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James Eaton


DPhil Student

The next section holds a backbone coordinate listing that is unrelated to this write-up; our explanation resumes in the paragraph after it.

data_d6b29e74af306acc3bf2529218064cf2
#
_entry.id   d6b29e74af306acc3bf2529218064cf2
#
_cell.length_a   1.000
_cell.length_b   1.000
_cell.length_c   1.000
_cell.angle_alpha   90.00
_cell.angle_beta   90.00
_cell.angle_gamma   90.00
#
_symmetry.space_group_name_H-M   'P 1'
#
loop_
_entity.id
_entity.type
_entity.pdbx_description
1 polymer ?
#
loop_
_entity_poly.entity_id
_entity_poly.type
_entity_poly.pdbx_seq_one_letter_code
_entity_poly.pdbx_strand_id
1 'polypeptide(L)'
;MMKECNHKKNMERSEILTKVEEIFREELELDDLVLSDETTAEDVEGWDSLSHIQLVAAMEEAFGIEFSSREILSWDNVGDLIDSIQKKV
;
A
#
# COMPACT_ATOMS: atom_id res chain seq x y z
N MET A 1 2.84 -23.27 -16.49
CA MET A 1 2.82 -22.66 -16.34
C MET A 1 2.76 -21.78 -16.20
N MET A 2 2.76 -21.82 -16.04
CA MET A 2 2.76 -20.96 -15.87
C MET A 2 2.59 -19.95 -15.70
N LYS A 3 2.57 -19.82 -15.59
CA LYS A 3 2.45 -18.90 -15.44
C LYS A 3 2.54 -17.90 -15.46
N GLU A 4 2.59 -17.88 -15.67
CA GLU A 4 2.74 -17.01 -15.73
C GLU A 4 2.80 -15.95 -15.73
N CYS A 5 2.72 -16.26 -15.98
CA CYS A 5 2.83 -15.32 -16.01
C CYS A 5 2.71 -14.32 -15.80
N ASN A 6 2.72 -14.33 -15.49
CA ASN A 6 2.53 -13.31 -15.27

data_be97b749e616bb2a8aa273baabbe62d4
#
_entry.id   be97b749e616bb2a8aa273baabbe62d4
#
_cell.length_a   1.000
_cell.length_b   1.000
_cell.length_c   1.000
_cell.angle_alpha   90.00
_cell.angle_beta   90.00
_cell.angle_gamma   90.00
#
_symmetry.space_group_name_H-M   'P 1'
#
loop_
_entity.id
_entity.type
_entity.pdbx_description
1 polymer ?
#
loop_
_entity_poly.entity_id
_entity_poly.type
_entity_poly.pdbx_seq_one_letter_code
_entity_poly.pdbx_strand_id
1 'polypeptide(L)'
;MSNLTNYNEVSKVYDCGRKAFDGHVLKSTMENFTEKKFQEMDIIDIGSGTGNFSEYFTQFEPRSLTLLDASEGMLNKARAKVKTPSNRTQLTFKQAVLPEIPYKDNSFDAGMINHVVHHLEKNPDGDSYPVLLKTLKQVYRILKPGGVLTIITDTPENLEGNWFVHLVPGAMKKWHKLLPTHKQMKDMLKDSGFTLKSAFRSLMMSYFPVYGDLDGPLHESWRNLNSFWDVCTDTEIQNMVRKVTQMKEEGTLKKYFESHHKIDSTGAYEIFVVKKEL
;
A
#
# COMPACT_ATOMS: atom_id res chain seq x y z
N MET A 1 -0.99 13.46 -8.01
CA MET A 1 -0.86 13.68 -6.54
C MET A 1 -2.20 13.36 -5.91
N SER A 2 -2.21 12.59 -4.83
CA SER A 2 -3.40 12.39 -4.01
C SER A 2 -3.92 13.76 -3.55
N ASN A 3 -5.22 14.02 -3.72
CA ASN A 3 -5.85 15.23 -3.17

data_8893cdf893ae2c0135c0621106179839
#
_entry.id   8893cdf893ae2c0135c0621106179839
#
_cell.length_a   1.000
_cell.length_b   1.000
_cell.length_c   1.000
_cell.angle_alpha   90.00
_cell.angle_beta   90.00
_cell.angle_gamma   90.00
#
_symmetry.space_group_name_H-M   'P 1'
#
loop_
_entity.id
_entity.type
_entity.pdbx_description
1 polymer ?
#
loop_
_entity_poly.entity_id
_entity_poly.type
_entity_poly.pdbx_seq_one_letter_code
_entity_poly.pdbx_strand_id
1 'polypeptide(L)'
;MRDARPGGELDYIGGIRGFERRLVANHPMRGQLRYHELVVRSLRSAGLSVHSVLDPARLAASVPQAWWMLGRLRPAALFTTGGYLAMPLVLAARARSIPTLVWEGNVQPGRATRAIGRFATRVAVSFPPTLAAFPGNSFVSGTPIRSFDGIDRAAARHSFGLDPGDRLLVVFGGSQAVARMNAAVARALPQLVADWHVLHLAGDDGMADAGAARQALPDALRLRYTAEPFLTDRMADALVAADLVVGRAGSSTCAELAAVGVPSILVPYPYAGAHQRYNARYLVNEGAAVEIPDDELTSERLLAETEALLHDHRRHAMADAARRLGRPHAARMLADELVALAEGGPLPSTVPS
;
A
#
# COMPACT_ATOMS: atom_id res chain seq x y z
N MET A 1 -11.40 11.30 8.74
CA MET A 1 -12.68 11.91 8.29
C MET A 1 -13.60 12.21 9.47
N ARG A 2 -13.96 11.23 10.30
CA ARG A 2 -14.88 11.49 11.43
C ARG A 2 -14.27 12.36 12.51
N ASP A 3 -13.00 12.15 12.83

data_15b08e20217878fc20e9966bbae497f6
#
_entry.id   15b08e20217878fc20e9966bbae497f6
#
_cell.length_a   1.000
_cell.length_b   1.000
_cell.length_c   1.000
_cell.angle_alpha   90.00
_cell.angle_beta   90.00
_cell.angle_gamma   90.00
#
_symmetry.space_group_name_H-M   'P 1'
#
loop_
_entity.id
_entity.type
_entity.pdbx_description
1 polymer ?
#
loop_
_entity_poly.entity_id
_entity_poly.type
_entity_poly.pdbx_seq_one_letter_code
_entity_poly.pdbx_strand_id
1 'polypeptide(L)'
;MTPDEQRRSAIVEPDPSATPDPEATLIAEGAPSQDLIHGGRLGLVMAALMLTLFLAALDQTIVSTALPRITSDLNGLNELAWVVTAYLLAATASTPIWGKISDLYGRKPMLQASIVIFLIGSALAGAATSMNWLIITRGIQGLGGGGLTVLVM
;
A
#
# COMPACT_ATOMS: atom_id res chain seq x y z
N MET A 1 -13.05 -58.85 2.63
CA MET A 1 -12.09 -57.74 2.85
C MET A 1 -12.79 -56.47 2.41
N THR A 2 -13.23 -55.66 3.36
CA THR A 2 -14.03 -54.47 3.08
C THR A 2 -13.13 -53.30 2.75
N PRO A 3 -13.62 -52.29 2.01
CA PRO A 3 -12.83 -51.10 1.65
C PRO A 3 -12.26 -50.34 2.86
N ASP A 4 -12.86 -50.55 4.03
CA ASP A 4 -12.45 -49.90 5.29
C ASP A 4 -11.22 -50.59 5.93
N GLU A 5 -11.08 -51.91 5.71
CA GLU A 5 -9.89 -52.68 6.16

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Inflammation plays a key pathophysiological role in atherosclerosis, myocardial infarction and stroke, and the recent CANTOS trial has shown that targeting inflammation is an effective therapeutic approachto treating these diseases. Chemokines are a group of ~50 small secreted proteins that bind ~20 G-protein coupled receptors to recruit immune-inflammatory cells to damaged tissue and are validated therapeutic targets for these cardiovascular inflammatory diseases. Major obstacles to developing therapeutics targeting the chemokine system in inflammatory disease are the expression of multiple chemokines at sites of inflammation, the “one-to-many” interactions between chemokines and target receptors, and the expression of multiple receptors on the surface of inflammatory cells. Moreover, the large and flat protein-protein interaction (PPI) interface between the chemokine ligand and receptor has made it challenging for the generation of chemically tractable chemokine inhibitors that target the ligand-receptor interaction. Evasins are small (10-15 kDa) chemokine binding proteins found in tick saliva that have a unique mechanism of action. Unlike monovalent therapeutics they bind multiple chemokines in a “one-to-many” fashion, disrupting multiple chemokine/receptor interactions, efficiently neutralizing chemokine function. As a result they have potent anti-inflammatory effects in preclinical models including myocardial infarction and plaque inflammation. Using a platform yeast surface display technology (“Bug-to-Drug”), we have identified 28 novel evasins that bind and neutralize multiple chemokines that are key players in monocyte, neutrophil and T-cell recruitment. However, key limitations of biologicals are the high costs of manufacture, the possibility of immunogenicity and the requirement for parenteral delivery, which limit their application to chronic diseases such as atherosclerosis. These limitations have been overcome in several instances by the development of peptidomimetic therapeutics, which are derived from biologicals and mimic their activity. Cardiovascular examples include ACE inhibitors and tirofiban, which target PPIs, and were developed through the deconvolution of a protein-protein interaction to a protein-peptide interaction and then finally to a peptidomimetic (small molecule)-protein interaction. It is therefore highly desirable to have a chemically synthesizable peptide or small molecule that can mimic the effect of evasins. To this end I have been utilising various approaches, including mass spectrometry and homology modelling, to engineer chemically tractable molecules that can mimic evasin function.